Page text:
Sunday, September 05, 2010

Sri Lanka: Oh, what a circus, what a show...

By Kishali Pinto Jayawardene | The Sunday Times

There is a certain bitter irony over the weeping and wringing of hands indulged in by some this week in respect of what the draft 18th Amendment to Sri Lanka's Constitution seeks to do to the country's constitutional structures.

In the first instance, the utter consternation that is being expressed over this constitutional amendment is hard to understand in the natural order of things. The 18th Amendment Bill, in all its deeply subversive glory, is only a logical culmination of the deliberate displacing of Sri Lanka's constitutional institutions, (with our blessings as it were), over the past decade.

Early experiments in devaluing democracy

History would record that the first danger signal came in 1999 when the appointment of a Chief Justice by former president Chandrika Kumaratunge weakened public confidence in the apolitical functioning of the courts. Like Pontius Pilate, there are many among us who cannot disclaim responsibility for the undermining of the judiciary during that period, wash their hands desperately as they may.

The 17th Amendment, passed by Parliament in 2001, was the one hope that the country would pull itself back from the brink during that time. Thereafter it was Kumaratunge who was responsible for the first crack in the 17th Amendment by declining to appoint the Chairman of the Elections Commission on her Presidential watch, even though the nomination was made duly and properly by the Constitutional Council. Kumaratunge was unceremoniously tossed out of office by her former (judicial) protégé in 2005.

But emboldened by the easy success of these experiments in devaluing democracy, Kumaratunge's successor, President Mahinda Rajapaksa, went a step further. Brushing aside the mandatory requirement of approval by the Constitutional Council required under the 17th Amendment to the Constitution, he made his own appointments to the earlier independent commissions on the police and the public service, the judiciary and the National Human Rights Commission.

Weak and faltering opposition

This was the preliminary testing of the waters, so as to speak, in relation to an even greater departure from the constitutional norm. Opposition to these actions was weak and faltering, both from the political parties as well as from the so called watchdogs of society, namely civil society, the academia, the media and professional associations. Lawyers (including a former president of the Bar Association) and retired judges jostled with each other to accept unconstitutional appointments to the commissions.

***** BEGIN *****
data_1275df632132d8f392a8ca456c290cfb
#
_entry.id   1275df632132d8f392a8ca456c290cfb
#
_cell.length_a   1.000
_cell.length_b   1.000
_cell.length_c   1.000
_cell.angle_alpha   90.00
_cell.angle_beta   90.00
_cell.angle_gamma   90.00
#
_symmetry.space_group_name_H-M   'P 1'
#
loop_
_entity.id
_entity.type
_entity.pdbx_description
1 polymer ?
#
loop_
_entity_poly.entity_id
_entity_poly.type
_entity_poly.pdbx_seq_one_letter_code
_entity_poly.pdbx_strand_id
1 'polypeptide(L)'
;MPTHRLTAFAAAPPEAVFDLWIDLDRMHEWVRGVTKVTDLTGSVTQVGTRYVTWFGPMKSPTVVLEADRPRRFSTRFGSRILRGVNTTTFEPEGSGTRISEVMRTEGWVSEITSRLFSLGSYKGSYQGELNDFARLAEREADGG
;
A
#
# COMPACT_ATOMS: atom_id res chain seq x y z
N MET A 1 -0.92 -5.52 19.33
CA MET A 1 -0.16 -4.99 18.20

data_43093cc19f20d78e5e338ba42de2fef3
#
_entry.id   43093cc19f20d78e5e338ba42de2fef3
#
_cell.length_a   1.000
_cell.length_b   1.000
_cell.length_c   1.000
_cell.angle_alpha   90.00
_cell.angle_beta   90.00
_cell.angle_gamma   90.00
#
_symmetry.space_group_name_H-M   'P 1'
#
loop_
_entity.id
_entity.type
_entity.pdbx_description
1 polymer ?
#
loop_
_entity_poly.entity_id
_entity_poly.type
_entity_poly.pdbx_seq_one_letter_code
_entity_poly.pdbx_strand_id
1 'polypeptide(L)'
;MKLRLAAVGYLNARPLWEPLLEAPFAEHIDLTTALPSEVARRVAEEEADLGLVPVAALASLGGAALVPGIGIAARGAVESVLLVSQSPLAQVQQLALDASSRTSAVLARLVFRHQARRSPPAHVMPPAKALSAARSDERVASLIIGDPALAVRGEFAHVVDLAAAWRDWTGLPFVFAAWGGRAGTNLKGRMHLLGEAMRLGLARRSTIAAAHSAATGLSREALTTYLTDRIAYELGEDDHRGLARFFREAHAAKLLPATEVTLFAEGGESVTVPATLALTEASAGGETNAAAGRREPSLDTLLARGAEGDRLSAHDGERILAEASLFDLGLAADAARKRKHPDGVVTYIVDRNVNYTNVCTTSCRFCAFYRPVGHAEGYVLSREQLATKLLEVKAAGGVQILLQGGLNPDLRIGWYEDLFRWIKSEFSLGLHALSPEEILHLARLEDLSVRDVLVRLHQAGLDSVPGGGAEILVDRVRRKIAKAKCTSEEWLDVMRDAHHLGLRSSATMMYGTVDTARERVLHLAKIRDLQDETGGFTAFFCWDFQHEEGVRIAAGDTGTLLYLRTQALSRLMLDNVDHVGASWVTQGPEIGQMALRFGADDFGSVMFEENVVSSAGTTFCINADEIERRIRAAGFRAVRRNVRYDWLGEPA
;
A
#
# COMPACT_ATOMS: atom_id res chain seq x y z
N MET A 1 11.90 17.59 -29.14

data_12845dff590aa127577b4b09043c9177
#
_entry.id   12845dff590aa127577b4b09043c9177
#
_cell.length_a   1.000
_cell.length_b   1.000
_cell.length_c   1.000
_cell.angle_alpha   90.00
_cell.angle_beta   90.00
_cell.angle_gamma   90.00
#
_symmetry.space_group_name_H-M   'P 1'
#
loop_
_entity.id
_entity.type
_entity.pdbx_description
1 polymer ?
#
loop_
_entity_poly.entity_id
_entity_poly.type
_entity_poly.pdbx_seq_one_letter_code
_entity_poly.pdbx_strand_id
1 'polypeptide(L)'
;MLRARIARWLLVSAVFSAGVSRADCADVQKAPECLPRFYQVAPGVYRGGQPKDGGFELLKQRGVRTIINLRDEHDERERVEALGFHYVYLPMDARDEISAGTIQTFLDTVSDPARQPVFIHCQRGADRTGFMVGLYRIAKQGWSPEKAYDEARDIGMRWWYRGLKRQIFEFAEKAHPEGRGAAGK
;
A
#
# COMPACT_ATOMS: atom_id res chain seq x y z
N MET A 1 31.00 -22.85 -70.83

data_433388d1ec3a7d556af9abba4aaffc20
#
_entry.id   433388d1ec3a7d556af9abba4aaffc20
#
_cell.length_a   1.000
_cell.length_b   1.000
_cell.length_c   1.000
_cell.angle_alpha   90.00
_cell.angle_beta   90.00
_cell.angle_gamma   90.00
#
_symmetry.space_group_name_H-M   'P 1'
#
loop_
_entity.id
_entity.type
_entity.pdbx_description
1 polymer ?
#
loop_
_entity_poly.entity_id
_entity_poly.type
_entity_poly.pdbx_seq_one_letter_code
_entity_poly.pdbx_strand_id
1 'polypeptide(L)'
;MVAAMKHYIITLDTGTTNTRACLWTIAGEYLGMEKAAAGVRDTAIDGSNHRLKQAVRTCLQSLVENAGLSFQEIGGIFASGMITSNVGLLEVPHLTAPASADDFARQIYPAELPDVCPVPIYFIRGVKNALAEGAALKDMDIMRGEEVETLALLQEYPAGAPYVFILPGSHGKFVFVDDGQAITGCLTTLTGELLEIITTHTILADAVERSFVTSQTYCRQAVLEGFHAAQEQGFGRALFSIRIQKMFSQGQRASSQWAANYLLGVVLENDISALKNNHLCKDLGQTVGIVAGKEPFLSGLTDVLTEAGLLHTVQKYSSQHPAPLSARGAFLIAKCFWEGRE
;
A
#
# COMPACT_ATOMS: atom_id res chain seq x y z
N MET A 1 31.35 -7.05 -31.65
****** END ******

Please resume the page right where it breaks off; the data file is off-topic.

The main opposition, the United National Party did not take the discarding of the 17th Amendment as a primary rallying point and it was left to one of its senior frontliners, Karu Jayasuriya to hold forth almost singlehandedly on this point. The Janatha Vimukthi Peramuna, (the 17th Amendment's most enthusiastic backer initially), also hemmed and hawed on its proper implementation.

With such a dismal resistance, the stage was set for a more definitive political drama with appointments not being made at all to the National Police Commission, the National Human Rights Commission and the Bribery and Corruption Commission. This process has now culminated in this proposed 18th Amendment Bill and the constitutional entrenching of authoritarianism in its most aggravating and chilling forms.

The point however is that this draft constitutional amendment did not emerge suddenly out of the clear blue sky, as it were. There is a specific history and a specific background to its emergence. So, why should anyone express consternation or dismay at this point? Did we really expect that, after such tremendously successful attacks on constitutional institutions over a long period with nary a whimper of protest or effective stirring of our collectively deadened conscience, the administration would magnanimously wave its magic wand and bring institutional democracy back, out of the immense goodness of its heart when the war ended last year?